Pew: LGB Americans much less religious than heterosexuals

On Tuesday, Pew released data showing that lesbian, gay and bisexual Americans are nearly twice as likely as heterosexual citizens to identify as religiously unaffiliated, and more than twice as likely to identify as atheist or agnostic.

While a majority of the LGB community remained affiliated with a religious faith, the majority was a narrow 59-41 split unaffiliated. For heterosexual Americans, the breakdown was 78-22 affiliated/unaffiliated. 72% of heterosexuals identified as Christian, compared to just 48% of LGB Americans.

Religiously affiliated LGB respondents were also less likely to identify with a major Christian sub-groupings such as Evangelical or Catholic, with a greater share identifying with smaller denominations.

As it turns out, when your faith is openly hostile toward a specific group of people, members of that group don’t believe what you have to say. Funny how that works.

Despite the fact that the Bible as it was originally written was likely far less fire-and-brimstone about homosexuality than religious conservatives interpret it to be today, the history of religion in the modern era has been marked by persecution and hatred towards those who did not conform to heterosexual norms. LGB Americans are consistently told by religious conservatives of all major faiths — with the Jewish community being only a partial exception — that they are living in sin, condemned both for who they love and for who they are. They are told that their behavior needs to be “corrected” at best and punished with death at worst, and that if the state were to protect them on the basis of their identity it would be “a defeat for humanity.”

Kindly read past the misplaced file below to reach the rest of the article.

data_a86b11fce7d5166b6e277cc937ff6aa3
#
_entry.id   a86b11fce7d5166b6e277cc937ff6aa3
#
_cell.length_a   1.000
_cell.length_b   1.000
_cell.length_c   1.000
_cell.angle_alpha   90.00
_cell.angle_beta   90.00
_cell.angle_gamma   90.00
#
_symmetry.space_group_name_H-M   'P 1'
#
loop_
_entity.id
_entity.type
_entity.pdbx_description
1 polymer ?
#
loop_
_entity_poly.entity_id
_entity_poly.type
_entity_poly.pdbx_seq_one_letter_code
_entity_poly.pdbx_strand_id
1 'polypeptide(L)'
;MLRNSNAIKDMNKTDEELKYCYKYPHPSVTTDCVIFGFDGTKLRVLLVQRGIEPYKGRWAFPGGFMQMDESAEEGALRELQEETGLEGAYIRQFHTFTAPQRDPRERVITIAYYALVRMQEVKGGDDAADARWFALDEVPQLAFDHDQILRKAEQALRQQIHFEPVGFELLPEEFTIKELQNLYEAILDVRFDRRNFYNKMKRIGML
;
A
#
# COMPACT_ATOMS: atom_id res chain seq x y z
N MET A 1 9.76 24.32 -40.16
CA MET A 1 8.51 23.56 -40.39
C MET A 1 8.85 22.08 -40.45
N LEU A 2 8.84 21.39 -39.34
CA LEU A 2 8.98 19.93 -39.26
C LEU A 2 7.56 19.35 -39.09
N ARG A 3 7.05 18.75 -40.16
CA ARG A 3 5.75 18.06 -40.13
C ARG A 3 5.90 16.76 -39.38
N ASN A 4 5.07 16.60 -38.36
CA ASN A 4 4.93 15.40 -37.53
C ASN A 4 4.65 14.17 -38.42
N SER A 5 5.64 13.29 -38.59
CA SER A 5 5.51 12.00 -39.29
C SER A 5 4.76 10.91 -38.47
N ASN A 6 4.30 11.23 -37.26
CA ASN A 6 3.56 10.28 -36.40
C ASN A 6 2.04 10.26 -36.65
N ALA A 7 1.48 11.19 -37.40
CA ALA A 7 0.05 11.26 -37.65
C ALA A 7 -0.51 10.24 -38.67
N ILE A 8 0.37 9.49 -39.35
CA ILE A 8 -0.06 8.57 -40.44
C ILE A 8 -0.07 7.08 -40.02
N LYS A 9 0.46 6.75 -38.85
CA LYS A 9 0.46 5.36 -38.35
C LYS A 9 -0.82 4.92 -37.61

Rainbow flag, via Pixabay

Rainbow flag, via Pixabay

Those beliefs are demonstrably outrageous in both moral and empirical bases, which makes them awfully difficult to reconcile with claims of ultimate truth. When you use religion to make claims that are clearly false, you give whoever’s listening a reason to be less religious.

To be clear, the likely reasons why LGB Americans don’t identify as religious, and in particular Christian, are the same reasons why Americans of all sexual identities are dropping their religious affiliations. The politicization of religion, especially around issues pertaining to particularly personal and theologically minor below-the-belt issues, is a turnoff for anyone who doesn’t already hold socially conservative views — a shrinking subset of the population in and of itself. The effects are simply more pronounced within the subset of the population that the Religious Right has been crusading against for decades.

That crusade may have won them a few electoral battles in the short term, but it’s looking like it will lose the war for hearts and minds in the long term.


Jon Green graduated from Kenyon College with a B.A. in Political Science and high honors in Political Cognition. He worked as a field organizer for Congressman Tom Perriello in 2010 and a Regional Field Director for President Obama's re-election campaign in 2012. Jon writes on a number of topics, but pays especially close attention to elections, religion and political cognition. Follow him on Twitter at @_Jon_Green, and on Google+. .

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